as you know advent of code is coming up:
now i did a few of the puzzles and thought they were great fun, but i was A LOT slower, than those guys and gals who made it to the leaderboard. but you know, so far, in due time, i was able to figure them all out, - eventually -.
…anyway, this advent of code business got me thinking, got me thinking about the preface of HTDP:
No, this book won’t turn anyone into a master painter. But, we would not have spent fifteen years writing this edition if we didn’t believe that
everyone can design programs
everyone can experience the satisfaction that comes with creative design.
Indeed, we go even further and argue that
program design—but not programming—deserves the same role in a liberal-arts education as mathematics and language skills.
now personally i couldn’t agree more!
but also i would like to point out, that often when we think about the practical skills involved in / needed for solid programming, perhaps we do tend to ( erroneously? ) have those kinds of puzzles in mind too much?
now if one thinks about it, to solve such a puzzle takes only a few minutes, perhaps a few hours, but it certainly is not gonna be relevant to you for years and decades to come, right?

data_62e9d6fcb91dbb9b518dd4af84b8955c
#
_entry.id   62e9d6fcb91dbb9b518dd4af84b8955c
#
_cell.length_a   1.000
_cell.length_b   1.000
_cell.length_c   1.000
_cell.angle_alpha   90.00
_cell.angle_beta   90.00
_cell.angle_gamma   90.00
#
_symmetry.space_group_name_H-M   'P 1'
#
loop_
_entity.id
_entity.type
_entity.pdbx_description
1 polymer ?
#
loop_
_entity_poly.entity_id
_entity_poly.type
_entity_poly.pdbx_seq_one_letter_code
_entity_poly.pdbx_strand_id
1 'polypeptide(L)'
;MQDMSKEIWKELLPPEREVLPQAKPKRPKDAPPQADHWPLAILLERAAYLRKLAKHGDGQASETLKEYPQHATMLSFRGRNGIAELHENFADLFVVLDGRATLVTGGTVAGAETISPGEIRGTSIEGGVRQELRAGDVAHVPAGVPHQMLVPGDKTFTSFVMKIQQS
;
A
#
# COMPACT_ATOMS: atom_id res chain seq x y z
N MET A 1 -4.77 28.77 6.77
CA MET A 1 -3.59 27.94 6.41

now compare this to what you find in real world programming projects! if you go with a quick and dirty solution, it may work for right now, but you are going to have deal with that ( accumulating ) technical debt somewhere down the road. ( or the people who come after you will )
( then again:
anyway, the point is, that often times i feel like we underestimate the importance of diligence and such qualities in programmers. For example, think about the importance of tests and documentation. those things do matter a great deal over the long haul, yet, and let’s be honest here, they ain’t exactly fun!
coming back to the advent of code type of puzzle, because they are such small and short lived problems, it really doesn’t matter too much how you solve them, right? still, i hear it is not uncommon for such things to be used in job-interviews. maybe they will ask you to take part in a pair-programming thing?.. solving a number of those problems…
again, personally i do have sort of mixed feelings about that logic, ( i suppose subconsciously i might be drawn to that attitude / conclusion since, and again, i tend to perform rather poorly at these - fortunately i got my job regardless - ) for would it not make more sense to focus on the work that people have done on larger projects in the past? something that they worked on for a substantial amount of time?
hmm… idk… anyway… what do you think about those kinds of finger exercises?